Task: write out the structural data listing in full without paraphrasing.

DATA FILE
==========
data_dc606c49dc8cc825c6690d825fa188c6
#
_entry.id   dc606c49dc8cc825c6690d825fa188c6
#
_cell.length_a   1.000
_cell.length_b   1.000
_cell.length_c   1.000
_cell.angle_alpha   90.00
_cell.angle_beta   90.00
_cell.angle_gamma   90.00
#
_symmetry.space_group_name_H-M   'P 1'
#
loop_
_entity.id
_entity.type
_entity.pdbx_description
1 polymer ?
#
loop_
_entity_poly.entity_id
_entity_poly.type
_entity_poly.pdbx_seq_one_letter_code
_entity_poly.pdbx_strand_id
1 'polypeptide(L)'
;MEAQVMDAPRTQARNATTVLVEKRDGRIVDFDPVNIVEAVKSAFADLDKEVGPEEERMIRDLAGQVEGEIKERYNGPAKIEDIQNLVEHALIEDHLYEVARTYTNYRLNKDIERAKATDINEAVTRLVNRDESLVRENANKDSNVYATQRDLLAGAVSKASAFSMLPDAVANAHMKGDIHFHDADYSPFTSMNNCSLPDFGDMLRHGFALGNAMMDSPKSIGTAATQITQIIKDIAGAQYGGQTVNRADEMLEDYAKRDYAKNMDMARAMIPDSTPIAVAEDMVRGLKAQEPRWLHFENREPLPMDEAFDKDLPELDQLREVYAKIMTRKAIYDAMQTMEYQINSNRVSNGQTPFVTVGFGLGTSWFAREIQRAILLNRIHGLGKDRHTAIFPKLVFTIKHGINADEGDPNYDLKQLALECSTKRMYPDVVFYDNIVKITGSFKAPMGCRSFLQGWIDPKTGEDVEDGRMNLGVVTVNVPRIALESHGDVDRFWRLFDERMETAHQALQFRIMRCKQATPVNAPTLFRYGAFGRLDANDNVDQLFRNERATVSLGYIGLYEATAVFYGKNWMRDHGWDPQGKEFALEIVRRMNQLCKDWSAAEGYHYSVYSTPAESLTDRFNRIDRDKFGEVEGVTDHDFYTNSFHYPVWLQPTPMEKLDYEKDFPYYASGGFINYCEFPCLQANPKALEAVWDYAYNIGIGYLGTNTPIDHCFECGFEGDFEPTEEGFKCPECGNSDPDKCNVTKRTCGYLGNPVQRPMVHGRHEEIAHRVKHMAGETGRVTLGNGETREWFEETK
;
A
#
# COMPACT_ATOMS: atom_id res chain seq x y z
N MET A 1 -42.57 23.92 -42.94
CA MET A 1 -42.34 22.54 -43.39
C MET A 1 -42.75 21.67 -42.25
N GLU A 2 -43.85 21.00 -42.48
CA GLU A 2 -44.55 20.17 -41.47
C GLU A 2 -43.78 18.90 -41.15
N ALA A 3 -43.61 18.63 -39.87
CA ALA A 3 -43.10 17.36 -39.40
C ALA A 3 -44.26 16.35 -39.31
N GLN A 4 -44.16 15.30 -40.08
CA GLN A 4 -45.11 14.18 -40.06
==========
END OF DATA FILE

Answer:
data_dc606c49dc8cc825c6690d825fa188c6
#
_entry.id   dc606c49dc8cc825c6690d825fa188c6
#
_cell.length_a   1.000
_cell.length_b   1.000
_cell.length_c   1.000
_cell.angle_alpha   90.00
_cell.angle_beta   90.00
_cell.angle_gamma   90.00
#
_symmetry.space_group_name_H-M   'P 1'
#
loop_
_entity.id
_entity.type
_entity.pdbx_description
1 polymer ?
#
loop_
_entity_poly.entity_id
_entity_poly.type
_entity_poly.pdbx_seq_one_letter_code
_entity_poly.pdbx_strand_id
1 'polypeptide(L)'
;MEAQVMDAPRTQARNATTVLVEKRDGRIVDFDPVNIVEAVKSAFADLDKEVGPEEERMIRDLAGQVEGEIKERYNGPAKIEDIQNLVEHALIEDHLYEVARTYTNYRLNKDIERAKATDINEAVTRLVNRDESLVRENANKDSNVYATQRDLLAGAVSKASAFSMLPDAVANAHMKGDIHFHDADYSPFTSMNNCSLPDFGDMLRHGFALGNAMMDSPKSIGTAATQITQIIKDIAGAQYGGQTVNRADEMLEDYAKRDYAKNMDMARAMIPDSTPIAVAEDMVRGLKAQEPRWLHFENREPLPMDEAFDKDLPELDQLREVYAKIMTRKAIYDAMQTMEYQINSNRVSNGQTPFVTVGFGLGTSWFAREIQRAILLNRIHGLGKDRHTAIFPKLVFTIKHGINADEGDPNYDLKQLALECSTKRMYPDVVFYDNIVKITGSFKAPMGCRSFLQGWIDPKTGEDVEDGRMNLGVVTVNVPRIALESHGDVDRFWRLFDERMETAHQALQFRIMRCKQATPVNAPTLFRYGAFGRLDANDNVDQLFRNERATVSLGYIGLYEATAVFYGKNWMRDHGWDPQGKEFALEIVRRMNQLCKDWSAAEGYHYSVYSTPAESLTDRFNRIDRDKFGEVEGVTDHDFYTNSFHYPVWLQPTPMEKLDYEKDFPYYASGGFINYCEFPCLQANPKALEAVWDYAYNIGIGYLGTNTPIDHCFECGFEGDFEPTEEGFKCPECGNSDPDKCNVTKRTCGYLGNPVQRPMVHGRHEEIAHRVKHMAGETGRVTLGNGETREWFEETK
;
A
#
# COMPACT_ATOMS: atom_id res chain seq x y z
N MET A 1 -42.57 23.92 -42.94
CA MET A 1 -42.34 22.54 -43.39
C MET A 1 -42.75 21.67 -42.25
N GLU A 2 -43.85 21.00 -42.48
CA GLU A 2 -44.55 20.17 -41.47
C GLU A 2 -43.78 18.90 -41.15
N ALA A 3 -43.61 18.63 -39.87
CA ALA A 3 -43.10 17.36 -39.40
C ALA A 3 -44.26 16.35 -39.31
N GLN A 4 -44.16 15.30 -40.08
CA GLN A 4 -45.11 14.18 -40.06